New York- Some six and half years ago I trekked from Hatay province in southern Turkey to a small rebel-controlled town in Idlib governorate in northeastern Syria. The fighters I met at the time were local Sunni Arabs and indigenous Sunni/Sufi Caucasians who were strictly interested in fighting the Ba’athist regime and proclaimed their desire for Western support as had happened in Libya the previous year. I spoke with CNN at the time after I returned to Turkey about what the FSA desired and how a Libya-NATO scenario was highly unlikely.
When an affable FSA commander asked me why the West hadn’t rushed to their aid, put on the spot I replied, “Libya borders Chad to its south, your country borders Israel. The calculus for the Obama administration is entirely different as the geopolitical stakes here [Syria] are considered far higher.”
So here we are in 2018: the regime with its Russian patrons and Iranian partners each with their own agenda seeks to purge the governorate of ‘terrorists’ meaning Hayat Tahrir al-Sham, the rebranded Jabhat al-Nusra, Tanzim Hurras al-Deen, the Turkestan Islamic Party, and other salafi war-fighting groups. But Idlib along with nearby slices of Hama, Latakia, and Halab (Aleppo) governorates are home to millions of Syrian civilians–both local and displaced– who have had to interact with these fighters for many years now.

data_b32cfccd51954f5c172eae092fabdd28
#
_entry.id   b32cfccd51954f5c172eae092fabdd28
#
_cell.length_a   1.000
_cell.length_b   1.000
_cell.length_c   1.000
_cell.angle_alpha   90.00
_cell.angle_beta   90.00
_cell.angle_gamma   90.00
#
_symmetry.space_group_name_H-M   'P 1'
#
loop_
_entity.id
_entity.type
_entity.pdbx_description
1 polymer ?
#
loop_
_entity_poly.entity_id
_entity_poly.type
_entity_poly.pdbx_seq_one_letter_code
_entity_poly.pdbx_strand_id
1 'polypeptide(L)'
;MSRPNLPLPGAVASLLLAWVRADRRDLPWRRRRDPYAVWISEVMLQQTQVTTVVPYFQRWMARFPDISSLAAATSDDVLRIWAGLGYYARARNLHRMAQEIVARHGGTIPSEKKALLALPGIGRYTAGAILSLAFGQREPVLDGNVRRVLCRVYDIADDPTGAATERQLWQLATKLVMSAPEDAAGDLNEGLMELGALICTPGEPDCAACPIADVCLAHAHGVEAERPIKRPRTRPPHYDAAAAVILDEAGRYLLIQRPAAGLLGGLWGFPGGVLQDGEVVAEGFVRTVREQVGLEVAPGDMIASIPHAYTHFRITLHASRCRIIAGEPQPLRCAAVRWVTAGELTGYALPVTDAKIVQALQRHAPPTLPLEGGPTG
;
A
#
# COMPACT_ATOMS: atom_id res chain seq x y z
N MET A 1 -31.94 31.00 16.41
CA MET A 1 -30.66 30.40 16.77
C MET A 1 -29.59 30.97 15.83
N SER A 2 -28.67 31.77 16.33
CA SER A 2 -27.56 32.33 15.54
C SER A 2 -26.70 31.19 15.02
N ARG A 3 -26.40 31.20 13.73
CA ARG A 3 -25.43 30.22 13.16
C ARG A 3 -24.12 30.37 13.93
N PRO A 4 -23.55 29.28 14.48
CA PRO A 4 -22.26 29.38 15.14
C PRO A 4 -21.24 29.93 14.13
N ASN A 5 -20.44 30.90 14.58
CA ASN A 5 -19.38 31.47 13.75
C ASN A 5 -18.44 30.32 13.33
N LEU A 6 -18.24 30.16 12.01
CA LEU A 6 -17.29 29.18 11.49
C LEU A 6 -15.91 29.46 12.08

Idlib represents a great failure where a stark lack of diplomacy, social media-enhanced radicalisation, and the evolving agenda of illiberal powers converge to create an impending crisis. The governorate has already been shelled by regime artillery and Russian airstrikes but a ground offensive to dislodge said irhab’een (terrorists) has yet to begin in any serious measure. There are many more elements to be factored in. The TSK-Turkish army-is also present in the form of its ‘observation posts’ as well as the rebel fighters it backs. It all looks to be quite a mess.